Manager Terry Collins started left-handed hitters Mike Baxter and Jordany Valdespin in the corner outfield spots on Wednesday, choosing to sit Jason Bay after the right-handed-hitting left fielder started in 17 of 21 games since returning from the disabled list on July 17.
The Mets had hoped Bay's bat would bring some power to their lineup in light of Lucas Duda's demotion to Triple-A, but the left fielder has gone 7-for-59 since he took over in left, and he hasn't hit a home run since July 18. With the Marlins sending right-hander Nathan Eovaldi to the mound on Wednesday night, Collins finally felt it was time to move to a more permanent outfield platoon.
"We're going to certainly pick our spots for [Bay] to play," Collins said. "I'll put him in against some right-handed pitchers that he's had good success against when he's starting to swing the bat like he's capable of."
Collins' decision to start Baxter in right field and Valdespin in left field on Wednesday was based on Baxter's more polished resume in the outfield. Valdespin, a converted infielder, will play what Collins believes is the easier of the two corner outfield positions against right-handers.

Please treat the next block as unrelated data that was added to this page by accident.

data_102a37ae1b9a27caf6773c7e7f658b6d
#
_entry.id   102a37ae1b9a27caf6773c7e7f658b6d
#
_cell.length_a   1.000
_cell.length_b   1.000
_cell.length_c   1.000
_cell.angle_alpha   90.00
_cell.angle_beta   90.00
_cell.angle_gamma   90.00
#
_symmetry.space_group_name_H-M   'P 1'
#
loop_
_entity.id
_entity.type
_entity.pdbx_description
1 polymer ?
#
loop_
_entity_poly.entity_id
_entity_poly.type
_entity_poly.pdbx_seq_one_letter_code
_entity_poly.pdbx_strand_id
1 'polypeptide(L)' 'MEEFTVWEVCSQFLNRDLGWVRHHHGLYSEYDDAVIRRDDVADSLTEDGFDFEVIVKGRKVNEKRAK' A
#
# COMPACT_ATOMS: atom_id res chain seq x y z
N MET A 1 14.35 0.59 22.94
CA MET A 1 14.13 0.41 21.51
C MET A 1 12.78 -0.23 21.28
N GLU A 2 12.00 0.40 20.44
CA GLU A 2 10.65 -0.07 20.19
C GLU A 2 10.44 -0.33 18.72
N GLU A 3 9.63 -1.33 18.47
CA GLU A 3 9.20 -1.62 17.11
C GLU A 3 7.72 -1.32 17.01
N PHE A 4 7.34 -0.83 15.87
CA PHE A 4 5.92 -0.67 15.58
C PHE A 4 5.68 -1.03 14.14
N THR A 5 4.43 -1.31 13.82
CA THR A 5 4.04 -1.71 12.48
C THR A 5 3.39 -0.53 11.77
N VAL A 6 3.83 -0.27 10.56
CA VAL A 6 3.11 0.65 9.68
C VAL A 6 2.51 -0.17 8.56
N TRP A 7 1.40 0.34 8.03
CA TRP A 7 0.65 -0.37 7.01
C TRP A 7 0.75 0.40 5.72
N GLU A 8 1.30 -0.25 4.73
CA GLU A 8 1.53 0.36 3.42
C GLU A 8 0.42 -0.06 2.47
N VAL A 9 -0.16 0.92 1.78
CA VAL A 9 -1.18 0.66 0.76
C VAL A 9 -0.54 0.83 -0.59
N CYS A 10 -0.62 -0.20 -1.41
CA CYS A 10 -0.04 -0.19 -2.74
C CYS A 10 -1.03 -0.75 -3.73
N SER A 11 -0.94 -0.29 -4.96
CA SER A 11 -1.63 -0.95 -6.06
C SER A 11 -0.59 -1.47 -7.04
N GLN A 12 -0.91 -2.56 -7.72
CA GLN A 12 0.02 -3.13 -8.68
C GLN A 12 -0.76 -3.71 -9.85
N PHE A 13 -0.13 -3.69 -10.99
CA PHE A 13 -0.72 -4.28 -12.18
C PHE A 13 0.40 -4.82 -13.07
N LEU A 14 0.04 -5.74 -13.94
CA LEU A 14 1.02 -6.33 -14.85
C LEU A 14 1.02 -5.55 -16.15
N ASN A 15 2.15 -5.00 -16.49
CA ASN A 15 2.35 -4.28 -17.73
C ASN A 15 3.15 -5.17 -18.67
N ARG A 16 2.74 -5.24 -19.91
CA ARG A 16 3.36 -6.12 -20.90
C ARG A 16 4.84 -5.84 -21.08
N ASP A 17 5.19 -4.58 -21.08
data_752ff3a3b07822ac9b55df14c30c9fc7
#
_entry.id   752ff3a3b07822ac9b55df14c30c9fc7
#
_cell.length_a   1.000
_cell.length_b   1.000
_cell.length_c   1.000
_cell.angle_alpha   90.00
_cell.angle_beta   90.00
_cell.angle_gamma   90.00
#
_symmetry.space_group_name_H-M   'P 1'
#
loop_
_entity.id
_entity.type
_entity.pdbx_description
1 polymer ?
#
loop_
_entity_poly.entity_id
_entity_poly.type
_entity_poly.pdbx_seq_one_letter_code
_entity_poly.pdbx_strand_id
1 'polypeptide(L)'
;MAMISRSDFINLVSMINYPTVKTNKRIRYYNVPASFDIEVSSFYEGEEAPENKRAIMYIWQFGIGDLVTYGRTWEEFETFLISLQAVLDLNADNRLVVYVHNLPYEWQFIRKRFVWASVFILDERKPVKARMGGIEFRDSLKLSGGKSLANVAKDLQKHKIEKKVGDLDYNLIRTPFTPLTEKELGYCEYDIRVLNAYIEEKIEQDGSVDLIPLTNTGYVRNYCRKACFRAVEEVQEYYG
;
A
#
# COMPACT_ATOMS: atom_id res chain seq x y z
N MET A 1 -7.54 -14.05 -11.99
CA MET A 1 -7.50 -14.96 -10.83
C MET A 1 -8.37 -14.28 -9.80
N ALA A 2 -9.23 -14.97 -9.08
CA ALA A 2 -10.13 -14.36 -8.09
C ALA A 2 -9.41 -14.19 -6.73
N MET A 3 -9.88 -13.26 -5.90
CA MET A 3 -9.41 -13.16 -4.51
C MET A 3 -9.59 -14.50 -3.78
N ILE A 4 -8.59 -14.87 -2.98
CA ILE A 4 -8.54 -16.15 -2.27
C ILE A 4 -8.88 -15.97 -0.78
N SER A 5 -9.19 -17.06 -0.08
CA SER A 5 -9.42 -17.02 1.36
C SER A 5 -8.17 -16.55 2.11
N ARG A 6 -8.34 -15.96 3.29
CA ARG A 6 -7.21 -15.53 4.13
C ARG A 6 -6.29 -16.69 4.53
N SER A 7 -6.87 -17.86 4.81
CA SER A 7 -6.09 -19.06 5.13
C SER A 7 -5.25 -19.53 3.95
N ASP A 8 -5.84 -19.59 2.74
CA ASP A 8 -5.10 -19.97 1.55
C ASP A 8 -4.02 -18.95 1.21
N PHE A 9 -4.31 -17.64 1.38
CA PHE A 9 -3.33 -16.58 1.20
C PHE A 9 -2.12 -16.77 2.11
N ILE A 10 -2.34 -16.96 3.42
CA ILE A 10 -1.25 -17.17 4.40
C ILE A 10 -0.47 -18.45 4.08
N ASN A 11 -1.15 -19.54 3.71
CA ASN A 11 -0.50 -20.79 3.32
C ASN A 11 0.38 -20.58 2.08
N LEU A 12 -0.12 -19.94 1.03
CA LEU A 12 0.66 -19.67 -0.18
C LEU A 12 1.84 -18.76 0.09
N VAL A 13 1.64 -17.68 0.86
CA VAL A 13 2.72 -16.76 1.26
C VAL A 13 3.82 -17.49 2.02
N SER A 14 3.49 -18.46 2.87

But once Duda proves he's fixed his swing in Buffalo, that could all change. Collins said Bay and Duda could platoon in left field -- where Duda played in the Minor Leagues -- leaving the roles for Baxter, Valdespin and Scott Hairston at the manager's discretion.
Triple-A manager Wally Backman told Collins that Duda is beginning to look better at the plate, where he's cut down on the amount of extraneous movement and developed a quieter swing.
"My whole thing was, what got Lucas Duda to the Major Leagues was his ability to drive the ball to left-center field," Collins said. "You look back to last year, when he did damage, he drove the balls to left-center and right-center field off lefties or righties. All of the sudden this year, it was, 'I've got to pull. I've got to hit balls in the seats.'"
Collins and Bay had a talk on Tuesday about the change in the outfielder's role going forward. Neither could offer a reason for why Bay's power has suddenly gone missing.
"We watch him on a daily basis hit balls in the upper deck, and it sounds like it might be easy because it's batting practice, but you've got to supply the power in batting practice because it's 60 mph as compared to 90 in a game," Collins said. "We know it's still in there. We've just got to somehow get him back in."